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Considering moderators and mediators in self-determined motivation and exercise behaviour
Halmstad University, School of Health and Welfare, Centre of Research on Welfare, Health and Sport (CVHI), Sport Health and Physical activity. University of Gothenburg, Gothenburg, Sweden.ORCID iD: 0000-0003-4608-7300
University of Gothenburg, Gothenburg, Sweden.
Halmstad University, School of Health and Welfare, Centre of Research on Welfare, Health and Sport (CVHI).
2014 (English)In: Association for Applied Sport Psychology – 2014 Conference Proceedings & Program / [ed] Daniel Weigand, Indianapolis, IN: Association for Applied Sport Psychology , 2014, 75-76 p.Conference paper, Poster (Refereed)
Abstract [en]

In order to successfully enhance exercise motivation and behaviour change, it is of particular importance to explore and understand theoretical mechanisms underpinning exercise behaviours. Research based on adequate theory and using appropriate mediating variable analyses (MVA) could inform practice by identifying the active ingredients of successful exercise promotion intervention designs and distinguishing elements that could (or should) be excluded. Such an approach could not only promote cost-effectiveness, but also contribute to the understanding of sustainable behavior change and provide valuable practical implications for intervention design. This study aimed to examine the abovementioned mechanisms based on Self-Determination Theory (SDT; Deci & Ryan, 1985; 2000). Adult active members of an Internet-based exercise program (n = 1,091) between 18 and 78 years of age completed a test battery including the Basic Psychological Needs in Exercise Scale (BPNES); the Behavioural Regulation in Exercise Questionnaire-2 (BREQ-2) and Leisure Time Exercise Questionnaire (LTEQ). Data was analysed by structural equation modelling (SEM) and mediation analyses using bootstrapping resampling approach. Mplus version 7.1 was used to analyse the data with the maximum likelihood (ML) and robust maximum likelihood (MLM) estimators. Need satisfaction was found to predict self-determined motivation, which in turn predicted exercise, especially for women. Self-determined motivation mediated the association between need satisfaction and exercise, and these associations were moderated by gender and age. The results highlight the potential impact of considering moderating effects for a better understanding of how and for whom exercise interventions could influence behavioural outcomes. Future research would benefit practice by further exploration of underlying mechanisms in terms of mediating and moderating effects in order to be able to make adequate recommendations on how to tailor SDT intervention designs, e.g. by addressing age and gender issues.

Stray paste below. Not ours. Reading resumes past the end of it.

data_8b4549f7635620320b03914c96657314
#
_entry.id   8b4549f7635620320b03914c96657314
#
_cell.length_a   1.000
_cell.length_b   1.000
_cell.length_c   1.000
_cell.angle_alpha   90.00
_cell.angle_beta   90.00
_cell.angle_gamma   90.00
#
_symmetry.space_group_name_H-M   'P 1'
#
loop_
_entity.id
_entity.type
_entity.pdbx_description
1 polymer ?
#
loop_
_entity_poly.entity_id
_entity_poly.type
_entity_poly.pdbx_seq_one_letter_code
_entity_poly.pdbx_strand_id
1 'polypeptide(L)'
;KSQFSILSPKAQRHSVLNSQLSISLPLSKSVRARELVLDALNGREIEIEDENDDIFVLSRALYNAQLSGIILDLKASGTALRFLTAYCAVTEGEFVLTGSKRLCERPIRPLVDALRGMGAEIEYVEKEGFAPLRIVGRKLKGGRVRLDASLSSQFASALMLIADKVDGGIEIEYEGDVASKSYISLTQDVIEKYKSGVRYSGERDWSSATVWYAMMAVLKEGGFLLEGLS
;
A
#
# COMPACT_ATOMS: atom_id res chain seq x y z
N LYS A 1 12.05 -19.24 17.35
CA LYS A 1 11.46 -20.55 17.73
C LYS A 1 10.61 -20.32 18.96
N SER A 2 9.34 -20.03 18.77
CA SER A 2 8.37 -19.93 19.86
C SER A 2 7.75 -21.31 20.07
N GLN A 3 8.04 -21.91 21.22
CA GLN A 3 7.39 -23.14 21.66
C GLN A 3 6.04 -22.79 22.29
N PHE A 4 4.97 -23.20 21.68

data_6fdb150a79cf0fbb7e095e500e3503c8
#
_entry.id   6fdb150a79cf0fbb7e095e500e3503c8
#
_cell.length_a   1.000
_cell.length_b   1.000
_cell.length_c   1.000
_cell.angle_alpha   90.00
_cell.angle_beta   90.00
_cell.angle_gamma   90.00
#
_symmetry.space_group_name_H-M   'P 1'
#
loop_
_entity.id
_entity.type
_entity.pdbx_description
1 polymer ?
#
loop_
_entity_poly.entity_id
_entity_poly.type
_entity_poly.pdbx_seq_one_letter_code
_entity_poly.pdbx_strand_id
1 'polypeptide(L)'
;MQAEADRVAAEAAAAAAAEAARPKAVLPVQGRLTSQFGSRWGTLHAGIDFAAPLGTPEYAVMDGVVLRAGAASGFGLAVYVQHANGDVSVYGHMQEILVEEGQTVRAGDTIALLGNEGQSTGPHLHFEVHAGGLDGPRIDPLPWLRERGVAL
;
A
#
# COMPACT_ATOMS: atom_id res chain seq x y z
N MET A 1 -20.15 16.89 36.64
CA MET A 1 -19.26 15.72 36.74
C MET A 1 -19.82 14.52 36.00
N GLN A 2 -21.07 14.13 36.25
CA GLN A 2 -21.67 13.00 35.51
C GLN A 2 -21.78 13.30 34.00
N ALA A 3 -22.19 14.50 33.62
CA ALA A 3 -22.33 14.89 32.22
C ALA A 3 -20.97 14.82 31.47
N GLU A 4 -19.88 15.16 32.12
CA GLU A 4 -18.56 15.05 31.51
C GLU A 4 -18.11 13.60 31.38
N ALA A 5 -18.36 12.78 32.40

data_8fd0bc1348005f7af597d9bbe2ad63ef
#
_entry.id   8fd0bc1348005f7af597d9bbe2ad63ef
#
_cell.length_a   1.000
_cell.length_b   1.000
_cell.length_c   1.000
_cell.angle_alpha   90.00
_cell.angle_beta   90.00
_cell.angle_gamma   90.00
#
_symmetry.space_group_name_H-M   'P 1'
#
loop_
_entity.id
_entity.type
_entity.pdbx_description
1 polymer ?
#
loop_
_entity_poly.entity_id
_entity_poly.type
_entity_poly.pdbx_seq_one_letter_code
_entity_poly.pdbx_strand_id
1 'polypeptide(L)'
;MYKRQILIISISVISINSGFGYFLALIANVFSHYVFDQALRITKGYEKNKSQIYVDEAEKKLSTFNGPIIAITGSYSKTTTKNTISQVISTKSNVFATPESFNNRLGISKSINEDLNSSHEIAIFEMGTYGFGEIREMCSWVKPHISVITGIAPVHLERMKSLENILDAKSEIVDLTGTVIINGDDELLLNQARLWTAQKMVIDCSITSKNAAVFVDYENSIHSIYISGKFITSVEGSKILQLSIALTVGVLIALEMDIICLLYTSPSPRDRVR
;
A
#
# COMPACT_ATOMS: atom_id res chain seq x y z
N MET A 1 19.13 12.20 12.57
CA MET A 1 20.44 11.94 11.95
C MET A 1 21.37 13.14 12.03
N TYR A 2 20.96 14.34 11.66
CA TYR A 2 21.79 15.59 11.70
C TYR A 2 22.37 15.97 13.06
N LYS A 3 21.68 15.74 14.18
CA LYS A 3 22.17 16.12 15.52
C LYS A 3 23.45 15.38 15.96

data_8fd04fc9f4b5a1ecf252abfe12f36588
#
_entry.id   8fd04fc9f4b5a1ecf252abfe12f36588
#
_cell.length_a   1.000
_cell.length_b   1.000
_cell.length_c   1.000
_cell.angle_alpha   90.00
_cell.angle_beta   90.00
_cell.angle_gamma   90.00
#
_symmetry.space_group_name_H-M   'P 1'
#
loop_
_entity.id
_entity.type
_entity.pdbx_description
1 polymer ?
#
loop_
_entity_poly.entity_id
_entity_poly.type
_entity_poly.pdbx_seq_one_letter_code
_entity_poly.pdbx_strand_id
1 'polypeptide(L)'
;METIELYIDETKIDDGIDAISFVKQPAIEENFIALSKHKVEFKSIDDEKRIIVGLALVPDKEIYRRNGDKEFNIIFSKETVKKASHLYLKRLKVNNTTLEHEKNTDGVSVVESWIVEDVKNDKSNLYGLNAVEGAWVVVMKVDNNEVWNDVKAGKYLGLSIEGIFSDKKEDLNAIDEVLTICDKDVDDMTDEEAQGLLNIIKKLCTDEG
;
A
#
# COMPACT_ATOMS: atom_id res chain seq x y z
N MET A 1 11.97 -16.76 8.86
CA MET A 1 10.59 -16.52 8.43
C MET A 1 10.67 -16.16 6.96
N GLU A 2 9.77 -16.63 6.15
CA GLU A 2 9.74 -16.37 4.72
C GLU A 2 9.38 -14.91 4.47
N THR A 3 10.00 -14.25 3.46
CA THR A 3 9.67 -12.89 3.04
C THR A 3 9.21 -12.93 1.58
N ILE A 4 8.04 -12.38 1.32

Place, publisher, year, edition, pages
Indianapolis, IN: Association for Applied Sport Psychology , 2014. 75-76 p.
Keyword [en]
self-determination theory, motivation, exercise, mediation, moderation
National Category
Applied Psychology
Identifiers
URN: urn:nbn:se:hh:diva-27184ISBN: 978-0-9855310-2-7 (print)OAI: oai:DiVA.org:hh-27184DiVA: diva2:769387
Conference
AASP (Association for Applied Sport Psychology) 29th Annual Conference, Las Vegas, Nevada, USA, October 15-18, 2014
Available from: 2014-12-08 Created: 2014-12-08 Last updated: 2017-03-24Bibliographically approved

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Citation style
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